US 6543964 B2
A method for stabilizing arsenic in a waste matrix includes the steps of combining with the waste matrix an agent for controlling the oxidation-reduction potential of the matrix, an agent for controlling the pH of the matrix and an agent for adsorbing or coprecipitating the arsenic in the matrix.
1. A method for stabilizing arsenic in an arsenic-contaminated waste matrix selected from the group consisting of soil, sediment, and sludge, the method comprising the steps of:
mixing with the waste an agent for controlling oxidation-reduction potential of the matrix, an agent for controlling pH of the matrix, and an agent for adsorbing and coprecipitating the arsenic, so that the arsenic leaches from the waste matrix at no higher than a preselected level, the sum of the amounts of the agent for controlling oxidation-reduction potential and the agent for controlling pH being sufficient to bring most of the arsenic into an oxidized state, the sum of the amounts of the added agents being insufficient to cause the waste matrix to solidify without a binding agent.
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13. A method for stabilizing arsenic in an arsenic-contaminated waste matrix selected from the group consisting of soil, sediment, and sludge, the method consisting essentially of the step of:
mixing with the waste an agent for controlling oxidation-reduction potential of the matrix, an agent for controlling pH of the matrix, and an agent for adsorbing and coprecipitating the arsenic, the sum of the amounts of the agent for controlling oxidation-reduction potential and the agent for controlling pH being sufficient to bring most of the arsenic into an oxidized state, the sum of the amounts of added agents being insufficient to cause the waste matrix to solidify without a binding agent.
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This patent application is a continuation of a patent application entitled “Stabilization of Arsenic-Contaminated Materials,” application Ser. No. 09/099,738, filed Jun. 18, 1998, now U.S. Pat. No. 6,254,312, issued Jul. 3, 2001.
The present invention relates to methods for treating an arsenic-contaminated waste matrix to stabilize the arsenic and reduce arsenic leaching to contaminant acceptable levels. Arsenic, which is carcinogenic in its inorganic form, is identified in the Resource Conservation Recovery Act (RCRA) as a hazardous metal and is reportedly the third most common regulated inorganic contaminant found at Superfund sites.
Specific sources of hazardous waste containing arsenic include:
pesticides and herbicides [MSMA (monosodium methane arsonate), cacodylic acid (dimethyl arsinic acid), sodium arsenite, lead arsenate)],
ammonia still lime sludge from coking operations,
veterinary pharmaceuticals [(RCRA waste listing K084) wastewater treatment sludge, (K101) distillation tar residue from distillation of aniline-based compounds, (K102) residue from use of activated carbon for decolorization],
arsenic sulfide (D004) generated from phosphoric acid purification, and
wood preservative manufacturing wastes.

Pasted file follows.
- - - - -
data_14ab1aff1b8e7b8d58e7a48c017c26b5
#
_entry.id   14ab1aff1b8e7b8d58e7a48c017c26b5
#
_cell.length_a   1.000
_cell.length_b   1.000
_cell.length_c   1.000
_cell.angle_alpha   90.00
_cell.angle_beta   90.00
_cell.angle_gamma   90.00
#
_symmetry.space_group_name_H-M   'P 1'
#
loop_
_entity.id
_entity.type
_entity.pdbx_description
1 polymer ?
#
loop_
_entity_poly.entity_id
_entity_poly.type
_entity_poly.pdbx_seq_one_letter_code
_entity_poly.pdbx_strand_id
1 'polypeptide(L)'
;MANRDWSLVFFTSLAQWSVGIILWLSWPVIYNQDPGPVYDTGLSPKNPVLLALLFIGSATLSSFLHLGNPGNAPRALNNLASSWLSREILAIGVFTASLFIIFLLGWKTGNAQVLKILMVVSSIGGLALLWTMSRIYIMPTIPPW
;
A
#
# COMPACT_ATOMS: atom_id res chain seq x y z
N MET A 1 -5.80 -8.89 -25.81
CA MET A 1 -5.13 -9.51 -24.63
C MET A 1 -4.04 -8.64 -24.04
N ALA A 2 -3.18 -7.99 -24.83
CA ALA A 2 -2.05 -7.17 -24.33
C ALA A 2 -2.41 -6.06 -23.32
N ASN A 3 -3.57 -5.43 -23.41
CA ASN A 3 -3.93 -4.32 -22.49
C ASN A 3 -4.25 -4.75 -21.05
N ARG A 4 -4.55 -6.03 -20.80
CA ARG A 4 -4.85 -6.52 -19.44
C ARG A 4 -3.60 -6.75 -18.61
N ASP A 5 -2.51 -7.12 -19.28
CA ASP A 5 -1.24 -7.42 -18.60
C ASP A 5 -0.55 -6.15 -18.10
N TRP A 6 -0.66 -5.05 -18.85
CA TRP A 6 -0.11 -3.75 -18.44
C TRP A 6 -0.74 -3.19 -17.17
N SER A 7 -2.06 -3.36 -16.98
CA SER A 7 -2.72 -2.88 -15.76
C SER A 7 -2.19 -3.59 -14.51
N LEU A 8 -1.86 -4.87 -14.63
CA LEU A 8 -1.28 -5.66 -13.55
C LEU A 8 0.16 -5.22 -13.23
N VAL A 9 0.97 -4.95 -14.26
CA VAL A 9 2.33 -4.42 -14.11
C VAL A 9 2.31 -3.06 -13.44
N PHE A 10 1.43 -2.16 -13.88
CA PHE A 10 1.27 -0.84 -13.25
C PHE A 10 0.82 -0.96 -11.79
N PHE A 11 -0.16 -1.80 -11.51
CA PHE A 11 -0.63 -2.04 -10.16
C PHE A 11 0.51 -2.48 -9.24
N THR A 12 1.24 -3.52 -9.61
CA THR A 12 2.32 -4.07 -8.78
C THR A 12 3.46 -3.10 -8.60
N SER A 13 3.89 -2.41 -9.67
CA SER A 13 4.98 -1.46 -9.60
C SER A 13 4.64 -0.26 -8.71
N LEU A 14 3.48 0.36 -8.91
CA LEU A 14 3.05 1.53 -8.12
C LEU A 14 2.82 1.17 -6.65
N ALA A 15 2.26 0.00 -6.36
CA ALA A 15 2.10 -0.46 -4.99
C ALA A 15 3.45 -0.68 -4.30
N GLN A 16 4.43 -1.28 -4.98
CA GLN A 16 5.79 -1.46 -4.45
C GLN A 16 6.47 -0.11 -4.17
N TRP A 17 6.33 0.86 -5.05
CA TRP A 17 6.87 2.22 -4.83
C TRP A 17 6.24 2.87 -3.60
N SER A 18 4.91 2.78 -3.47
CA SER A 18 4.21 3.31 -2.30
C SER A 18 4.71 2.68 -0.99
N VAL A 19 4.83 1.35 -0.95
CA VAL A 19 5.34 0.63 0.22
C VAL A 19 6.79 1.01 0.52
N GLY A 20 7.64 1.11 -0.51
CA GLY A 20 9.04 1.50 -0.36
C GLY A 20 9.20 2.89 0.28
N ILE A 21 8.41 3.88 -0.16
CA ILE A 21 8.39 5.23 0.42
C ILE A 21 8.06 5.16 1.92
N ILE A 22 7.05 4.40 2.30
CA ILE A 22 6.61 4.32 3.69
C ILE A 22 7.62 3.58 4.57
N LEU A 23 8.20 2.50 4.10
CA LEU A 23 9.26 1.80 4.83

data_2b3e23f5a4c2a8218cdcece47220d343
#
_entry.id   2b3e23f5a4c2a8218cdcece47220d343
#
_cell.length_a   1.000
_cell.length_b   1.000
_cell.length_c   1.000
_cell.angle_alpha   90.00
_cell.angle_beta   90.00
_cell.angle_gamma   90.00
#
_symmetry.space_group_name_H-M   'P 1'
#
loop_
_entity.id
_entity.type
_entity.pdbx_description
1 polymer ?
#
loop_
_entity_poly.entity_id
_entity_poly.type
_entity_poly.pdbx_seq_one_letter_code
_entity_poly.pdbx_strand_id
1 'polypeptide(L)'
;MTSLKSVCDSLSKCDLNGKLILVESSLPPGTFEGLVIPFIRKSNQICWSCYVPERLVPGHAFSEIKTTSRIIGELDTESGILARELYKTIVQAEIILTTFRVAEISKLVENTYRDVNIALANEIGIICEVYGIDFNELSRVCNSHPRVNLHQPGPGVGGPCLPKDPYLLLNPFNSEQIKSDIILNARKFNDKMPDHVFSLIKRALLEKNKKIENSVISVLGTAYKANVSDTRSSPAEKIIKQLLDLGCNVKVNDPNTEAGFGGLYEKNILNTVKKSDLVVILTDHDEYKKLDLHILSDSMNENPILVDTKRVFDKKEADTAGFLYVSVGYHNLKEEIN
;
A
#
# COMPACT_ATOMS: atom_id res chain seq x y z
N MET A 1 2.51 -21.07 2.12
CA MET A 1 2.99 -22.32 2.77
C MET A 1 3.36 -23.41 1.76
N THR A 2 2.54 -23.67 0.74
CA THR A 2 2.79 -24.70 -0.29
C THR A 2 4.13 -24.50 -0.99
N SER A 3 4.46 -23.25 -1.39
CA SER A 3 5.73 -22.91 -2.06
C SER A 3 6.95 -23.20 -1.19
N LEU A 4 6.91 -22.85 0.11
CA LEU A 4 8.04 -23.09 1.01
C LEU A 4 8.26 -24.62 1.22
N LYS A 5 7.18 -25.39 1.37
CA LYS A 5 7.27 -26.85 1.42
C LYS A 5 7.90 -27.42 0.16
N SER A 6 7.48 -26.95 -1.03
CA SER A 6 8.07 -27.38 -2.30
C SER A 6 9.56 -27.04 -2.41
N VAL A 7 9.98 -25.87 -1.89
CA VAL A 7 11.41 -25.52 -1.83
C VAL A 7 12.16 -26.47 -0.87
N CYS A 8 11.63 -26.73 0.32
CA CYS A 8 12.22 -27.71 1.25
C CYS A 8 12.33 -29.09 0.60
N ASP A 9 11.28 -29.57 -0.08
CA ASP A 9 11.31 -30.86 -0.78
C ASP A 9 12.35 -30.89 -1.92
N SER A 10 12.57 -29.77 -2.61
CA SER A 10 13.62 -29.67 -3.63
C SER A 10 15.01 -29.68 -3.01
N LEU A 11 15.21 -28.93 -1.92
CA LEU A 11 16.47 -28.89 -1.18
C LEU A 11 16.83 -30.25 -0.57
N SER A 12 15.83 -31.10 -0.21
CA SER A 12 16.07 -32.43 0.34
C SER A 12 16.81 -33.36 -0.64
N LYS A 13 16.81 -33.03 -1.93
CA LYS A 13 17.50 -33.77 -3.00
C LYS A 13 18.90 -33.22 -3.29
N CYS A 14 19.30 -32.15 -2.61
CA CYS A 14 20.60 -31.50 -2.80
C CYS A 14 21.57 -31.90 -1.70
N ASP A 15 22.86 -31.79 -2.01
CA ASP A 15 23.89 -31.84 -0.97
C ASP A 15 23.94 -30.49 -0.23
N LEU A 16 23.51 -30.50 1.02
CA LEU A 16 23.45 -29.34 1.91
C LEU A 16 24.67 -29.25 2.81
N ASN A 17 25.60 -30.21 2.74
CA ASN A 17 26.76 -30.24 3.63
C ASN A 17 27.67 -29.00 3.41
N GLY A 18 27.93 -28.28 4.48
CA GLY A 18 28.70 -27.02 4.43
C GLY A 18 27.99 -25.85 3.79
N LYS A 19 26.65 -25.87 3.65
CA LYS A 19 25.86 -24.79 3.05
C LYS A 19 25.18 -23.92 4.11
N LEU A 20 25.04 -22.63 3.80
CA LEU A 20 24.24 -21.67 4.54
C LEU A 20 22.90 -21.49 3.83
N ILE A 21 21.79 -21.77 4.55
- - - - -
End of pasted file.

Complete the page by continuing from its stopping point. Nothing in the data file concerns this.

Other anthropogenic sources of arsenic include:
coal-burning fly ash from energy production
copper, lead and zinc smelter operations
gold mining operations, and
glass manufacturing and cotton gin processing.
While arsenic, like other metals, exhibits a positive valence state, in aqueous materials it usually exists not as a solitary cationic species but as an oxy-anion, typically in a mixture of a trivalent (+3), reduced form (arsenite, AsO3 3−) and/or a pentavalent (+5) oxidized form (arsenate, AsO4 3−). As a result, technologies that effectively treat other cationic metals are typically not effective for stabilizing arsenic.
The ability of arsenic to change oxidation state under certain environmental conditions poses a challenge to treatment methods because the different oxidation states have different mobilities in the environment. Arsenite is usually more mobile than arsenate. Also, arsenic is amenable to numerous chemical and biological transformations in the environment, which can result in increased mobility. The mobility of arsenic can be controlled by redox conditions, pH, biological activity and adsorption/desorption reactions.
Arsenic stabilization chemistry is complex and is influenced significantly by the chemical speciation of arsenic (valence state, inorganic vs. organic, etc.), the oxidation-reduction potential and acidity/alkalinity of the waste matrix, and the presence of other metals, counter ions, and complexing ligands. Arsenic is often present in waste with lead or chromium. Typical techniques for stabilizing these metals (e.g., treating with phosphate to stabilize lead, or treating with reducing agents to stabilize chromium) can undesirably increase arsenic leachability from wastes. When arsenic and chromium are found in together in the same waste matrix, the contaminants are typically present as chromated copper arsenate (CCA).
According to the U.S. Environmental Protection Agency, slag vitrification at 1,100 to 1,400° C. is the Best Demonstrated Available Treatment (BDAT) for arsenic. In a vitrification process, all forms of arsenic are converted to arsenic oxide, which reacts with other glass-forming constituents and becomes immobilized in the glass formed. In most arsenic stabilization situations, vitrification is impractical, however, because of the high energy costs and a secondary problem of volatilizing arsenic to cause air pollution.